Our team did a light morning jog outside (this was the most humid day yet and after 10 minutes I thought that I was going to overheat) and then we went in to the Canadian Wellness Centre and did some stretching and conditioning. The rooms were definitely way too small for us to limber up, but we kind of squished each other and made the most of it.
After the morning stretch it was time to start getting into the zone. Olympic time, baby!
I ate my customary competition day bowl of Brown Sugar Frosted Mini Wheats (General Mills is a sponsor of team Canada here, but I brought a box of Mini Wheats from home because they equal total comfort for me on competition day) and had an awesome French press coffee in the Canadian athletes lounge (which is way easier and less stressful than fighting off crazy and pushy java addicts at McCafe in the dining hall).
After breakfast, I retired to my room and started to write out my competition plan and key words that I was going to use during my warm up and routines that afternoon.
We were catching the 1:50pm bus over to the gym so I planned that I would shower around noon, get all of my crap together and then head over to the dining hall to eat lunch and head to the bus from there (the less walking the better!) .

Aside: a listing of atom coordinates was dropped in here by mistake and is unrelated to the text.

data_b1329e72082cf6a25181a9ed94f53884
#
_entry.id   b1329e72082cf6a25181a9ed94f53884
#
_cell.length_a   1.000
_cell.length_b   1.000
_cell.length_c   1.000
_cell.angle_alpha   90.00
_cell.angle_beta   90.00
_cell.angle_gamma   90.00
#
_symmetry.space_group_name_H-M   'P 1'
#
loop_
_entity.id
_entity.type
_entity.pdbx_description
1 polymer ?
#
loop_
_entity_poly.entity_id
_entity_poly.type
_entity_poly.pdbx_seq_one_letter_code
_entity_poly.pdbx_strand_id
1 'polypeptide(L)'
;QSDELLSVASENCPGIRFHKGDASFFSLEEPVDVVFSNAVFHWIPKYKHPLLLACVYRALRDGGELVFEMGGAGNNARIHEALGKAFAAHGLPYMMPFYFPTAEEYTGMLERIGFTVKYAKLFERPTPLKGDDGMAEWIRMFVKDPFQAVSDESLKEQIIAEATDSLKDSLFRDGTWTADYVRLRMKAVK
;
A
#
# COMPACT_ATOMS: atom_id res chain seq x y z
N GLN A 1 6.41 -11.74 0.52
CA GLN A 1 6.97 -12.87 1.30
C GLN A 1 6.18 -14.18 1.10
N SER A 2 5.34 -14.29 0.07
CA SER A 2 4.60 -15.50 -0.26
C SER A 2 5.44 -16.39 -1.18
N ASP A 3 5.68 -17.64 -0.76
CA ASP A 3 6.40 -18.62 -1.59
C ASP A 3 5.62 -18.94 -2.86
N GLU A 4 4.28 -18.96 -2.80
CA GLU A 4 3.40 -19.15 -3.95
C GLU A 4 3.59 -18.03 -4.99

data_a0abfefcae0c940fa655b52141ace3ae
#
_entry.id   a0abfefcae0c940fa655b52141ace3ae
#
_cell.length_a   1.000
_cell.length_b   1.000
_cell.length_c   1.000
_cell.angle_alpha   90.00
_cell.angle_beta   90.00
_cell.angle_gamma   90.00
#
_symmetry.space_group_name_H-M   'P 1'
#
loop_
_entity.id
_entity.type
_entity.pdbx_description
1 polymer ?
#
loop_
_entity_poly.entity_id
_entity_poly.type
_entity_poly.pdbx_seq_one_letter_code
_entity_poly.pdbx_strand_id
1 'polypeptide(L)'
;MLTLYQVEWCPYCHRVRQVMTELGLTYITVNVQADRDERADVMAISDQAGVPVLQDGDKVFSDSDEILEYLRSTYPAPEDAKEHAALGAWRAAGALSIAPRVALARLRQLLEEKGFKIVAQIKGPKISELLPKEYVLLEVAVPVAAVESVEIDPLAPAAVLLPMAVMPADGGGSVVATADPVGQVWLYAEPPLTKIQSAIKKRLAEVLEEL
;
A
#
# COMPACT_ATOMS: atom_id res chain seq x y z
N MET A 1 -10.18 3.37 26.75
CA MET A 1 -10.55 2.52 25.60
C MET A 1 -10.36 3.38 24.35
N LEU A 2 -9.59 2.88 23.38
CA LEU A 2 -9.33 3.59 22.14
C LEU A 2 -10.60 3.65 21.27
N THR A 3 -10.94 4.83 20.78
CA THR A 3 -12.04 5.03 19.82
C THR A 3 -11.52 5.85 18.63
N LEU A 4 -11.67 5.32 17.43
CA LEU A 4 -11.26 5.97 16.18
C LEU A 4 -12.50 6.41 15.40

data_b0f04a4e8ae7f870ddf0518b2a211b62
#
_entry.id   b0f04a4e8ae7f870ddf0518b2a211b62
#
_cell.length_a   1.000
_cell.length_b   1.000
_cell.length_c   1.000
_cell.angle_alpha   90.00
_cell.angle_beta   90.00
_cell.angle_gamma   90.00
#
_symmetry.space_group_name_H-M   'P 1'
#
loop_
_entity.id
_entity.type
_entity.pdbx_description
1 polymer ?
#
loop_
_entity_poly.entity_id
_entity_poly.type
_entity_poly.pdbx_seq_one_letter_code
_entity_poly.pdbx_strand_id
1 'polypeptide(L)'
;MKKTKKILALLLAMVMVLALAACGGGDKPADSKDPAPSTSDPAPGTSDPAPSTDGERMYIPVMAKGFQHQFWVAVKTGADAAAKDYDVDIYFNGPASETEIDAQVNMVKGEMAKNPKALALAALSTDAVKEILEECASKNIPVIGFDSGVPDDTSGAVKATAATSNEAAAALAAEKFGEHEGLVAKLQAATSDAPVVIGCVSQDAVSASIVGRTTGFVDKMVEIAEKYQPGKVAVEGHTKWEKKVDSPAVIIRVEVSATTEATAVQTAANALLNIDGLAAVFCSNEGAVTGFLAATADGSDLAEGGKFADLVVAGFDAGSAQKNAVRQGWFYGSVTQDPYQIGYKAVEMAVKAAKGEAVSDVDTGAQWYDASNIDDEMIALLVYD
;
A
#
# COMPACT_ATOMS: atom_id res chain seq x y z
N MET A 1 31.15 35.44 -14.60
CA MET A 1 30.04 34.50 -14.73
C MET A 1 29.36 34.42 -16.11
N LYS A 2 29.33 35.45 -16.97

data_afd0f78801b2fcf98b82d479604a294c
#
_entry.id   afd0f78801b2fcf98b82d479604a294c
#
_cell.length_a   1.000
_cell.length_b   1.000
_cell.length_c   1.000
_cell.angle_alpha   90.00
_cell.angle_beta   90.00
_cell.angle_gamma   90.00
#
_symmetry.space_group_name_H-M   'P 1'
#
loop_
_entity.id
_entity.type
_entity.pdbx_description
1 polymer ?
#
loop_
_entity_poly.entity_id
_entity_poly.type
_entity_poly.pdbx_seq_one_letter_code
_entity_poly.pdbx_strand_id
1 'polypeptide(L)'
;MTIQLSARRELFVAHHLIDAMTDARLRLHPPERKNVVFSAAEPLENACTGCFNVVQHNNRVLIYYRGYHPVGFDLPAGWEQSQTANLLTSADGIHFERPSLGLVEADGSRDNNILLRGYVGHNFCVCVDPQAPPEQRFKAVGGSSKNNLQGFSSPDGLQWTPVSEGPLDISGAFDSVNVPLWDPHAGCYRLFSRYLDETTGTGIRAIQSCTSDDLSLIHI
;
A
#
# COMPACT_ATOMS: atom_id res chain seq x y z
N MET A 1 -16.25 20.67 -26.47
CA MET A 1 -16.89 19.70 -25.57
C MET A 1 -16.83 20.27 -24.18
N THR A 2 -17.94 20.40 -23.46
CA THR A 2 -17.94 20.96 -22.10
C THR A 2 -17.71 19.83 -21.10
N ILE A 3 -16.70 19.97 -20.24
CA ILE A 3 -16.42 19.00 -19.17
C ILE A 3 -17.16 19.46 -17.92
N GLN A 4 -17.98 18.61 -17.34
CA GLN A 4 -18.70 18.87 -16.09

I couldn't believe how fast the morning went by. Before I knew it, it was 12:50pm and I needed to get some food in my belly. So off I went to the dining hall, dropped off my gym bag and headed in for some pre-competition fuel.
As it turns out, I wasn't that hungry. I never am on competition day. I just kind of picked through my food and took random bites here and there. I actually prefer to eat by myself on comp days because then I can be all 'competition day' weird and anti-social without feeling bad, but on this day we had a small group eating together so I kept my head down for the most part and imagined myself doing my routines in my salad...which was very interesting (It kind of looked like a cool salad dressing commercial).
When we got to the gym the aura was intense, much more intense than podium training had been. Everyone had put on their serious face and you could cut the tension with a knife. This is something that I both love and hate. I could sense that a lot of athletes were feeling incredible amounts of pressure which makes me a bit nervous, but it was encouraging for me on the same page because I have always thrived in pressure situations.
When I warmed up I just followed my plan. I ran, stretched and did a bit of conditioning. Then I went to floor and did some basic tumbling. It felt great. Inside I smiled, but on the outside I tried to act nonchalant, casual and relaxed. Sometimes as an athlete you can just tell when you are going to have a good day, and for me this was one of them.